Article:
An avid onsen enthusiast, I recently paid a visit to the hot spring village of Shirahone in the mountains of Matsumoto. Although going via public transportation in the winter is a bit more of a challenge, it is still doable. After purchasing my round-trip ticket (available in the ALPICO Plaza/Matsumoto Bus Terminal across the street from Matsumoto Station), I hopped on the Kamikochi Line train bound for Shin-Shimashima Station.

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The ticket to Shirahone costs 3,500 yen and is good for 7 days.

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Board the train from track 7.

Things to Note about Going by Public Transportation

A direct bus leaves from Matsumoto once a day, but departs only in the afternoon, so if you want to make a day trip of your visit, you will need to take the earliest train (7:16 a.m. in the winter) and head back on the 3:50 p.m. bus. Since a lot of visitors come to the area after Kamikochi opens (around mid-April), you will probably have a nicer trip if you visit after that. A few ryokan and the only cafe are closed for the winter. Furthermore, the ryokans that allow day-trip bathing will only allow you to use them until 2:00 p.m. or so. Thus, you will have a bit of time to kill before you catch the bus back to Shin-Shimashima. While there is an information hut next to the Shirahone bus stop, it is fairly old and small and also not very well heated.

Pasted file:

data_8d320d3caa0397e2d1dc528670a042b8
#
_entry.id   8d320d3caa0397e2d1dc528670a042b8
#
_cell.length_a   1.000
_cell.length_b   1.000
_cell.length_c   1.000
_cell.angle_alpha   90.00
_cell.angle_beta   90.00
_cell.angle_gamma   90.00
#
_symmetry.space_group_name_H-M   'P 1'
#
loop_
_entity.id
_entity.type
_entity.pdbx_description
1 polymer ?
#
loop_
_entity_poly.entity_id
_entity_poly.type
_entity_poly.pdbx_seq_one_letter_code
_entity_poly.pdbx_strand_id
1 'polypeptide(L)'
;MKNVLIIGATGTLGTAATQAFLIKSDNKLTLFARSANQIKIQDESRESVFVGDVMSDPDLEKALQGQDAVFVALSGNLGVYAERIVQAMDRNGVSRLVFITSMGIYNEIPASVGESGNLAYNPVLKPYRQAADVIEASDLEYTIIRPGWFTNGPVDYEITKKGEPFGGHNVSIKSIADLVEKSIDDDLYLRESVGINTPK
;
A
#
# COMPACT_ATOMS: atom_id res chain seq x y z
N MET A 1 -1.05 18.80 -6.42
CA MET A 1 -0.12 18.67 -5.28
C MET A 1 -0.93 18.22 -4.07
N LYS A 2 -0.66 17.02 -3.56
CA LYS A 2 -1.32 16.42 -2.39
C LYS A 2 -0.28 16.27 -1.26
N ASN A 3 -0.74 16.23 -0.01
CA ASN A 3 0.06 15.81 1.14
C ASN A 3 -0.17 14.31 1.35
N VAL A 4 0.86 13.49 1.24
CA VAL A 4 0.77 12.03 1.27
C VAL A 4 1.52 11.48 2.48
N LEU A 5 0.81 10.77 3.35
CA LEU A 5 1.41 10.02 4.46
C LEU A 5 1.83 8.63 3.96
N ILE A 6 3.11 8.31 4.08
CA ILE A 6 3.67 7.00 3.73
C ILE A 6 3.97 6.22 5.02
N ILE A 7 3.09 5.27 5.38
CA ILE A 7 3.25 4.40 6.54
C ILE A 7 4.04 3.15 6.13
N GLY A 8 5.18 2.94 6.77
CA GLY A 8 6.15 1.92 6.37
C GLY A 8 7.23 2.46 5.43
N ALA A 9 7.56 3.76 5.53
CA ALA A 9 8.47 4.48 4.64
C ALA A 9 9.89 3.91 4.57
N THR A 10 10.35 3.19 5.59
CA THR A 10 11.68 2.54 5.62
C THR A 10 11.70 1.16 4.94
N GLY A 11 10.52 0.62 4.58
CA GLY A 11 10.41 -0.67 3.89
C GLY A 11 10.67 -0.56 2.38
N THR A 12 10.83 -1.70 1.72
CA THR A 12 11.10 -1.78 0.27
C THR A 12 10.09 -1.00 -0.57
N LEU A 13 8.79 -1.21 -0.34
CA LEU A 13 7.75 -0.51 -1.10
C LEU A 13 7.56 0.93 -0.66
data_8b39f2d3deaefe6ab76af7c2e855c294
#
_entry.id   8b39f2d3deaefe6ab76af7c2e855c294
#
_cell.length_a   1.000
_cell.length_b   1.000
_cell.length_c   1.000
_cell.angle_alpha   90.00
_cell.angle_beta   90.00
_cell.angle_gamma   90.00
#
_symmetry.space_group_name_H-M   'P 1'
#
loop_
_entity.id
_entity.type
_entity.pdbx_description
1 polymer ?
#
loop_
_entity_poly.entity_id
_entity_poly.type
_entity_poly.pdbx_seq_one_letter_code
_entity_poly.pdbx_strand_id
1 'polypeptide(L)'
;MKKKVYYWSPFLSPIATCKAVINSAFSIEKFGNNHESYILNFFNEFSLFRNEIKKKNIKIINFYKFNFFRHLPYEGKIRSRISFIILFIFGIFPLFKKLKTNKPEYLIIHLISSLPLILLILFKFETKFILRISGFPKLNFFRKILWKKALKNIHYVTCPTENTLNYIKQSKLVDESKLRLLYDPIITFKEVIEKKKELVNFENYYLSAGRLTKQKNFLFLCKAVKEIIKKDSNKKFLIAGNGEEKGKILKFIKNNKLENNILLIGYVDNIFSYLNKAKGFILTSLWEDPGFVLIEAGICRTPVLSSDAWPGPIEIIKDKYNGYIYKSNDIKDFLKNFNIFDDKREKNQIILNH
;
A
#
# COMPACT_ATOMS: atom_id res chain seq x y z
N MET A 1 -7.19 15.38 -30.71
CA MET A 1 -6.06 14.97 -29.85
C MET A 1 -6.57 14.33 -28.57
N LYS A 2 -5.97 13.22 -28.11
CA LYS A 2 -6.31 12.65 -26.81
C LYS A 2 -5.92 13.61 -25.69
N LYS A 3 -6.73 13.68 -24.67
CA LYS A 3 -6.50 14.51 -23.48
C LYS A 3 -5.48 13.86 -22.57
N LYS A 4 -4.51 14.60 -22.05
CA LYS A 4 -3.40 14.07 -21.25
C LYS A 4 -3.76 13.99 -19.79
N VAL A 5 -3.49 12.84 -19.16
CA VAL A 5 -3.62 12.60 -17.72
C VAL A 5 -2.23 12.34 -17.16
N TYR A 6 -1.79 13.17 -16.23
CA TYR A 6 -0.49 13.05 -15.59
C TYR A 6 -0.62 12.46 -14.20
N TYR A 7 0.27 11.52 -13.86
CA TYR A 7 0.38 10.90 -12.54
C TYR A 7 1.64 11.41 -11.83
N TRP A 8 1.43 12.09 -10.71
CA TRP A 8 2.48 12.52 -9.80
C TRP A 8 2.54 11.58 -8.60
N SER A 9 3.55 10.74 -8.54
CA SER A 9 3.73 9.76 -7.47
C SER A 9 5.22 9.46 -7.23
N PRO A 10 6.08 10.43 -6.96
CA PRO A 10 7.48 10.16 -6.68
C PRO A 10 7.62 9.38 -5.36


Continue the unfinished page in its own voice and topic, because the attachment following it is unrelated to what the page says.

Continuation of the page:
The Trip Up

A winter wonderland awaited me. The road was very winding, but the view was superb.

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Watching us from the roadside, a kamoshika or Japanese deer.

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The Shirahone settlement sinks into the valley.

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Arriving at Shirahone Onsen

I stayed on the bus until the last stop, Shirahone Onsen. However, for those visiting for just the day, I recommend getting off one stop sooner at Awa-no-yu.

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A map and guide are posted outside of the information hut (open 10 a.m. to 4:00 p.m.). The guide indicates what ryokans offer day-visit bathing, when they are open, and how much they cost. Sadly, the board’s information may not be kept entirely up to date, so it’s better to ask before setting out.

Walking to Awa-no-yu

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Fortunately, the previous stop, Awa-no-yu, was only about a 15-minute walk back up the road. Still a part of Shirahone Onsen, there are a few ryokan there that all offer day-visit bathing. I was able to visit two of them. My first stop was the Marui Ryokan‘s Katsura-no-yu. They were kind enough to let me enter a little early. Although the bath was not very large, it was well maintained and included an outdoor portion (possible coed a bath). The natural hot spring waters were the perfect temperature for a nice long soak. Shampoo, conditioner, and body soap were available, but bring your own towel and hairdryer. No lockers were available in the changing room, but the front desk might be willing to keep an eye on your things.

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Katsura-no-yu from below

After a cup of coffee (available for purchase in the lobby along with some other drinks and snacks), I headed over to the inn across the street. The Awa-no-yu Ryokan offers both separate and coed bathing. If you’re just there for the day, you will enter through an entrance around back. Last entry is 1:30 p.m. Medium-size coin lockers and lockers for valuables as well as drink and food vending machines are available in the lobby.